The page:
EU and British positions harden ahead of Brexit talks

European member states approve common negotiating guidelines for next stage of talks with UK

EU chief Brexit negotiator Michel Barnier, who has received a mandate from the member states for the next stage of talks with the UK. Photograph: Patrick Seeger/EPA

EU chief Brexit negotiator Michel Barnier, who has received a mandate from the member states for the next stage of talks with the UK. Photograph: Patrick Seeger/EPA

 

The 27 states of the European Union approved common negotiating guidelines for the next stage of Brexit talks on Monday, after agreeing to push the United Kingdom to stick to EU “standards as a reference point”.

The mandate is set to be adopted on Tuesday as the playbook for chief negotiator Michel Barnier and his team, after ambassadors reached a compromise on the so-called level playing field issue, which had been a sticking point.

France had sought greater assurances that the UK would not be allowed to undercut the single market by slashing standards and shrugging off state aid restrictions after it exits the transitional period at the end of this year.

“It’s about having something that stands the test of time, not just on January 1st, 2021, but in the years to come,” an EU source told The Irish Times. “We managed to agree on sticking to EU standards as a reference point.”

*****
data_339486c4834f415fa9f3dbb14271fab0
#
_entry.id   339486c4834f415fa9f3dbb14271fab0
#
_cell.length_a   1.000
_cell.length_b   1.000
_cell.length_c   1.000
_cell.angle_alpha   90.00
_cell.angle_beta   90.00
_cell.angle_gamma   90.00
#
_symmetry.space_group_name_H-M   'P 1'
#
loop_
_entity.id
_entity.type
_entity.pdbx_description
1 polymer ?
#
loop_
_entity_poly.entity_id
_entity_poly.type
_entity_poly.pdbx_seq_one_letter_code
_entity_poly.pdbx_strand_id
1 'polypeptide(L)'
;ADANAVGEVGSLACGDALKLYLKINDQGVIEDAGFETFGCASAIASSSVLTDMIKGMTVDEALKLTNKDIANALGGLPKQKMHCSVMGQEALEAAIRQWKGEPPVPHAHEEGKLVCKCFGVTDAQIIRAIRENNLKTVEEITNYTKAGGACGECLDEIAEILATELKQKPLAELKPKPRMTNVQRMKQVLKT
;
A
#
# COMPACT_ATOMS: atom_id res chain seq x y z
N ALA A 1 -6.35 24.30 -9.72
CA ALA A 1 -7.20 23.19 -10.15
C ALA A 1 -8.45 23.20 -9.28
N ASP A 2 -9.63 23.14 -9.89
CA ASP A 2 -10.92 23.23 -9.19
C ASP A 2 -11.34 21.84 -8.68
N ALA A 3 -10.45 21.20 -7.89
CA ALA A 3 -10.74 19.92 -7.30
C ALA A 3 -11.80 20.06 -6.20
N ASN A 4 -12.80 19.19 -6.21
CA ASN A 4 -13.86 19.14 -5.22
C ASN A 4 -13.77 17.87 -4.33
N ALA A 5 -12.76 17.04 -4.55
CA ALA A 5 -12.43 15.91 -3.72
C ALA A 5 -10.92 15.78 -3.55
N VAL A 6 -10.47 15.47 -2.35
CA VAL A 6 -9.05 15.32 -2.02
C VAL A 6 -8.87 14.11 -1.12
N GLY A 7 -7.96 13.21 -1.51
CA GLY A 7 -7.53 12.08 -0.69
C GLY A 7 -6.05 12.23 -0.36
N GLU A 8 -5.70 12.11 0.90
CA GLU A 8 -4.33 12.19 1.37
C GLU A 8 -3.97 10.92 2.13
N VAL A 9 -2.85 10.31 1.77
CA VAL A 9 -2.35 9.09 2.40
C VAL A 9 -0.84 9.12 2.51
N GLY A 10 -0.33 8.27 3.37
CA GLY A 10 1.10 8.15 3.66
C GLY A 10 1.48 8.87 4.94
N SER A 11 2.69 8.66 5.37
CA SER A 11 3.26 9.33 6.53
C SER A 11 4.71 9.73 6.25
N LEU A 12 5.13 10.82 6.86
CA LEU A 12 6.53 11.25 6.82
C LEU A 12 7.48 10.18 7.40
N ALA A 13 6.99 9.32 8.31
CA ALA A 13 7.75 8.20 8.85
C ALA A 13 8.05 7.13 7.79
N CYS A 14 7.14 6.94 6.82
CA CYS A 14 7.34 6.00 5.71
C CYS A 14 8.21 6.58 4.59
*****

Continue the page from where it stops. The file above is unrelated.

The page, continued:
In the meeting, the French ambassador requested that the negotiating guidelines be tweaked to aim for a deal that achieves a close trading relationship while preventing the UK diverging from too much from EU norms over time.

After a break in the talks, a compromise version was proposed, and agreed unanimously by the 27.

Robust commitments

“Given the [European] Union and the UK’s geographic proximity and economic interdependence, the envisaged partnership must ensure open and fair competition, encompassing robust commitments to ensure a level playing field,” the revised text of the negotiating guidelines reads.

“These commitments should prevent distortions of trade and unfair competitive advantages so as to ensure a sustainable and long-lasting relationship between the parties.”

The areas covered include “state aid, competition, state-owned enterprises, social and employment standards, environmental standards, climate change, and relevant tax matters and other regulatory measures and practices in these areas,” the text stated.

The mandate is due to be made public and officially signed off by ministers of the member states including Tánaiste Simon Coveney and European Affairs Minister Helen McEntee at a gathering in Brussels on Tuesday, in the hopes negotiations can start within weeks.

There are indications the talks may be rocky. On Monday, Downing Street briefed that the UK would not “extend the the transition period or accept any arrangements that subordinate us to EU rules”.

Future relationship

The priority of the government and prime minister Boris Johnson was to “restore our economic and political independence”, a spokesman said.

The UK and the EU have only the rest of the year to agree a complex deal on trade and their future relationship, which will have deep implications for our economy, and for checks and controls on goods traversing the Irish Sea.

The Irish Sea border may re-emerge as a sticking point in talks. The EU indicated its position would depend on whether existing agreements are enacted, after the Johnson government briefed that it would not enforce checks it signed off on last year.

“We are going to be very vigilant in terms of seeing the withdrawal agreement is properly implemented,” the official said. “If it seems that what’s already agreed isn’t implemented, that has an impact on trust and how the other side is perceived.”